Elevator Music

In a 6-2 ruling, the Supreme Court made it a crime to perform any composer’s music, even the works of those who are dead, without paying a royalty to either the artist or the artist’s estate.  The ruling came down as the public was protesting new Internet rulings – Stop Online Piracy Act (SOPA) and the Protect IP Act (PIPA).

ASCAP’s copyright rules are not new.  They simply had no way of enforcing the rules.  Technically, your dentist was supposed to pay a royalty on every single song played on Muzak and now its successor, Satellite radio.  Neither are school boards exempt.  Or musical groups like the Ramsey Wind Symphony.  One professional musician and composer notes, “We’ve been playing with fire.”

Enforcing these rules is somewhat like paying a royalty to the patent holder of the elevator door.  Every time it opens and closes, if we were to follow the music royalty rules, you would have to pay 8 cents.  The rules apply to performing groups making CDs of the performances.  It’s called the mechanical fee – 8 or 9 cents per disc for every song performed and recorded.

There’s a reason artists are right-brained and engineers are left-brained.  Engineers are efficient.  So are business owners.  They seek the most efficient way of profiting from their inventions, products or services.  As long as you respect the fact that they own the copyright and don’t try to pass their stuff as your own, they don’t care what you do with it or how often you use it.  They do incorporate planned obsolence into their designs so the thing will wear out and you’ll have to come back to buy another one, or a new, upgraded model.  Otherwise, you paid the money for the thing and you can do what you want with it.  The tablet maker doesn’t care whether you listen to Mozart, Elvis, or Lady Gaga.

Creative, right-brained people, on the other hand, aren’t nearly so flexible, although they claim they are.  The latest issue of the National Review has an article about an opera diva who’s the ultimate control freak.  If she doesn’t feel up to singing, the ticket-holders hoping to hear her are out of luck.  Musical artists, in particular, don’t feel they’re being justly compensated for their work.  They’re facing stiff competition.  But then, so are elevator door manufacturers.

The elevator door maker doesn’t have a hissy fit, though, when all sorts of people go through his elevator door, or a competitor invents one with a mirror so executives can check out their attire before getting off on their floors.  He invents new designs to make his elevator door more appealing.  The newest elevator can be programmed to only go to certain floors.  That’s not because the elevator door inventor wants to control his product; the buyer does.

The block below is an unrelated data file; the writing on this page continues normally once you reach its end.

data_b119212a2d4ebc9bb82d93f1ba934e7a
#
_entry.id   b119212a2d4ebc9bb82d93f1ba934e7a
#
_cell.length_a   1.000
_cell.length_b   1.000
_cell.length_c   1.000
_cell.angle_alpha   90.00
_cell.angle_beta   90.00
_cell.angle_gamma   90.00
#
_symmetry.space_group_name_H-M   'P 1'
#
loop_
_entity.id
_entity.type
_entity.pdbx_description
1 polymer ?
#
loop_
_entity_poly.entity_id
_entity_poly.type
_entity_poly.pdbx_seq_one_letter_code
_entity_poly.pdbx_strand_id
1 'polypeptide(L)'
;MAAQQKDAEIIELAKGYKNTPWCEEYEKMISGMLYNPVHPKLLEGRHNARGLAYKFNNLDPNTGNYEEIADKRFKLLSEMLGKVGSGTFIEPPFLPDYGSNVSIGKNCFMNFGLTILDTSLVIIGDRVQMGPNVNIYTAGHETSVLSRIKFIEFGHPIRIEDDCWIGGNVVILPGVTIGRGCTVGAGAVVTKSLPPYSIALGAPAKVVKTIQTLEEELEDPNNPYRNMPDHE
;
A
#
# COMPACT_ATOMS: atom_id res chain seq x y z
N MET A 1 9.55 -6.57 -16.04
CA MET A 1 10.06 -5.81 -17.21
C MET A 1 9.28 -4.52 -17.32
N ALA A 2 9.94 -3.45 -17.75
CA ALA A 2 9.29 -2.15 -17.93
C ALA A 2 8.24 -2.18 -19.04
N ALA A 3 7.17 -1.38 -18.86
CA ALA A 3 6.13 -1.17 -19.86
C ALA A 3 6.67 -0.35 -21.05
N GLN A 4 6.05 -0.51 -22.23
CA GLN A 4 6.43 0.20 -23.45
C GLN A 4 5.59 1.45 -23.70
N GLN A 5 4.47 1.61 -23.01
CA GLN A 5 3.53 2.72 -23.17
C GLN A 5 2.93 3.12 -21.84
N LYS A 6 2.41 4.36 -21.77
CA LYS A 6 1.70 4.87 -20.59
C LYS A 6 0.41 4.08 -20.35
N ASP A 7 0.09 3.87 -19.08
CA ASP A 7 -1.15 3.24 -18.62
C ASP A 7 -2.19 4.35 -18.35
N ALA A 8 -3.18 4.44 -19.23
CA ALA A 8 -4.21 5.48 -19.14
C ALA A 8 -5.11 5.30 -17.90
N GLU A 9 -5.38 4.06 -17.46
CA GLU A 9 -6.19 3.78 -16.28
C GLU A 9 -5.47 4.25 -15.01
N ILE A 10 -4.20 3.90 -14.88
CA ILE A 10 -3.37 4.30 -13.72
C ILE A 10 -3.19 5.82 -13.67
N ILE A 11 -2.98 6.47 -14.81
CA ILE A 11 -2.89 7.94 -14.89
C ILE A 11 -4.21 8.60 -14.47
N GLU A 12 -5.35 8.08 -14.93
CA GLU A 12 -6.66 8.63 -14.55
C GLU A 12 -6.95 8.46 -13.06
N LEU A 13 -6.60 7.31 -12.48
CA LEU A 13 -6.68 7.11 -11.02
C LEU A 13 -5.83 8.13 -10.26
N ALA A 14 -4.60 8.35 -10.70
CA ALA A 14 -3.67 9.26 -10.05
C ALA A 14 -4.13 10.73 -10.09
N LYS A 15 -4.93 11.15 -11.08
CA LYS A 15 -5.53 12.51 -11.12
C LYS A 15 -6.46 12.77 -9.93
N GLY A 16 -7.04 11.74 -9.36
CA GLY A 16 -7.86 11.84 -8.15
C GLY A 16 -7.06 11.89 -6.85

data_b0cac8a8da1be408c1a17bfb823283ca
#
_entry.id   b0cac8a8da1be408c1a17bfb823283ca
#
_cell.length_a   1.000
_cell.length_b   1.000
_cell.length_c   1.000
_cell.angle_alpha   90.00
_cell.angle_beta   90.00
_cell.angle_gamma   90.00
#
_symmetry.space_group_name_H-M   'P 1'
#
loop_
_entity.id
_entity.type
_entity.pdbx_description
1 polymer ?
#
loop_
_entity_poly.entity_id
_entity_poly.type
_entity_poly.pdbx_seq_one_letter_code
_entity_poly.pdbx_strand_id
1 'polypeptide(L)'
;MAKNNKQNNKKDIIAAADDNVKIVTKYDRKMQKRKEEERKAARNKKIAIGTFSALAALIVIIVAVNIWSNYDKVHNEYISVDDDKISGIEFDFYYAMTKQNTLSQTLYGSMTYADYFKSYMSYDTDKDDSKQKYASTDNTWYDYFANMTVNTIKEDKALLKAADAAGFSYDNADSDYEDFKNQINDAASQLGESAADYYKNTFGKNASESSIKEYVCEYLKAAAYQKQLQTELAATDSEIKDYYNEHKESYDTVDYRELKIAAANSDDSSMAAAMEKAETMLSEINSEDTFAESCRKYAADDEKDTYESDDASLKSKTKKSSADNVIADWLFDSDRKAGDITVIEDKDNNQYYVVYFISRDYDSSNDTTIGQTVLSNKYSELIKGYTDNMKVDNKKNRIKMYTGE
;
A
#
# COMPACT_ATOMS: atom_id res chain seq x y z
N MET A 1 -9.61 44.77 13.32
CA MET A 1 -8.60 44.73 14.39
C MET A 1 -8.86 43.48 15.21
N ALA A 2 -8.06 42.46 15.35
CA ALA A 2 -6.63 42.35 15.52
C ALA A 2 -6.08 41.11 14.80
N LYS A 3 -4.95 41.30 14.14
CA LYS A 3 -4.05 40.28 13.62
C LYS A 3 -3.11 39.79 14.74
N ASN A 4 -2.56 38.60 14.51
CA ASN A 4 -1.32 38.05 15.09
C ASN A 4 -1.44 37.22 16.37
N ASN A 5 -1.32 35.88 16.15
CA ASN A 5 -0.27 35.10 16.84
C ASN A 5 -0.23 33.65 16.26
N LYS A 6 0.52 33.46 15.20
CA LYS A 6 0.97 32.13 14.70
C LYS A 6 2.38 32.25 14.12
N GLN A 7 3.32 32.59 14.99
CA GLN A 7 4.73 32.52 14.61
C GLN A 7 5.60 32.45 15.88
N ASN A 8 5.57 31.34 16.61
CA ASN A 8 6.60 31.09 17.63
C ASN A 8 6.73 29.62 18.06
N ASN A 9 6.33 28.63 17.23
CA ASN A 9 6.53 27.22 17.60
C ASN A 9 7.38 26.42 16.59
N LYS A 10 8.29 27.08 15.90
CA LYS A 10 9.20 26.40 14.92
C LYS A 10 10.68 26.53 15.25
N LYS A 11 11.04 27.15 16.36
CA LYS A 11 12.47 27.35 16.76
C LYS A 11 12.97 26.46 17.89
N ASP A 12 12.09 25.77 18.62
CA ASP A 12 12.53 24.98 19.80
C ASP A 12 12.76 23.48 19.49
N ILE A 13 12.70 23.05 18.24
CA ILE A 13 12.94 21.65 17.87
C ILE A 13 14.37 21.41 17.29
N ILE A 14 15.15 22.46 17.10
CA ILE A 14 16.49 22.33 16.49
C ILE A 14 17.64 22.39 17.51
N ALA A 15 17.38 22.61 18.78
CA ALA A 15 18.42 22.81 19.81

This is about more than money.  Artists are right to be concerned about Internet piracy.  That’s stealing and it’s not fair.  However, SOPA and PIPA will open the doors to government intrusion on the privacy of individuals.

No, the artists want control of who plays their music and when.  They want to be able to say to someone, “I don’t like what your company makes, so I’m not going to allow you to play my music on your elevator music system.”  So the artist invokes this onerous, bureaucratic legislation, requiring a certain percentage every time the song plays on the elevator, all day long, over and over and over.  Finally, the company gives in and stops playing the music.  My company has very strict rules about what recorded music they can play at an event.  The company signed a contract with ASCAP for a certain list of music, and there’s still a restriction about how often it can be played.  The event planners have to notify ASCAP what music they’re going to perform, when, and why.

Imagine the elevator door manufacturer installing a camera on the elevator door so that it can track who is entering the elevator.  If someone about to enter is, say an obvious one percenter wearing an expensive suit or a Tea Partier wearing a Gadsden Flag pin, the elevator door owner could deny the rider access to the elevator.

The elevator manufacturers actually aren’t too far from that state.  They’ve already invented elevators that require a coded passkey to get into the cab, which will only go to certain floors.  Again, that’s the choice of buyer of the elevator, not the manufacturer.  Schindler Elevator.  Dover Elevator.  They don’t care who gets on.  That’s the difference between left-brain thinking, right-brain thinking, and hare-brained thinking.

By all means, go after the pirates.  But let us not go to the other extreme, where some poor classical quartet, elementary school band, church choir or community orchestra has to install a music meter to count the number of times they rehearsed and played Beethoven’s Ode to Joy.  The purchase of the music should infer all the rights the buyer needs to perform the music.

If these copyright laws are enforced, instead of reformed, next Christmas Eve will truly be a “Silent Night.”

Published in: on January 26, 2012 at 10:18 am  Leave a Comment  

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